Editor's note: Tamim Ansary, an Afghan-born American writer, is the author of "Destiny Disrupted: A History of the World Through Islamic Eyes" and "The Widow's Husband."
"Re-integrating the Taliban."
Could that be a way to end the war in Afghanistan? Representatives of 70 nations met in London, England, this week to discuss that very idea. The plan was first floated several weeks ago by a key adviser to Afghanistan President Harmid Karzai, Masoom Stanekzai, and it has two parts: One, lure low-level Taliban fighters out of the insurgency with economic incentives and two, co-opt Taliban leaders by offering them a role in governing Afghanistan.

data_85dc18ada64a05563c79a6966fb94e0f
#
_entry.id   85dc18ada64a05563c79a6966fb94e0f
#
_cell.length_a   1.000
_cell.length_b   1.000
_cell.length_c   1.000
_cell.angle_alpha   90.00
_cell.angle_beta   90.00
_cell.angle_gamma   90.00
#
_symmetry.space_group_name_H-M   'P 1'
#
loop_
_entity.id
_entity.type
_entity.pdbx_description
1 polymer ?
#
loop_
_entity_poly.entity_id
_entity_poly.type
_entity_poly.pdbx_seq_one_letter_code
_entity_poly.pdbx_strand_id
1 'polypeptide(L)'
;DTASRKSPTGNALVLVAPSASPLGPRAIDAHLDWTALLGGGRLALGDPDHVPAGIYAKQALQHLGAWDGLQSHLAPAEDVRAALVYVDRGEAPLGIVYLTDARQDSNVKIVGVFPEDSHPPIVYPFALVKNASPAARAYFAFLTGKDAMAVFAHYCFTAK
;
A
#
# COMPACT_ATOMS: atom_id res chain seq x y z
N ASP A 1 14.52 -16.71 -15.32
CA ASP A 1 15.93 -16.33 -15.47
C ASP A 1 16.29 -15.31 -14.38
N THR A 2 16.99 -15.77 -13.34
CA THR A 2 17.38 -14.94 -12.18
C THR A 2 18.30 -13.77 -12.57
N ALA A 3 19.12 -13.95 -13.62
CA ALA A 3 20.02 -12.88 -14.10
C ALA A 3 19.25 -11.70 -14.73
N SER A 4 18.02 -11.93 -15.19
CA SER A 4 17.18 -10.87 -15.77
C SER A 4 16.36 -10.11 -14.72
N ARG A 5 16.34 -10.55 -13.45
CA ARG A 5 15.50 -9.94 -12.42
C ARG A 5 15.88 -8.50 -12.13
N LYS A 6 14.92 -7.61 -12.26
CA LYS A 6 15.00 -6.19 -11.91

Part one of the Stanekzai program makes sense because it might split rank-and-file fighters away from instigators of the insurgency (I prefer the word "instigators" to "leaders.") Part two, however, will only end up delivering the government of Afghanistan to a new Talibanist group and betray the millions of urban modernist Afghans who have sided with the West over the last decade.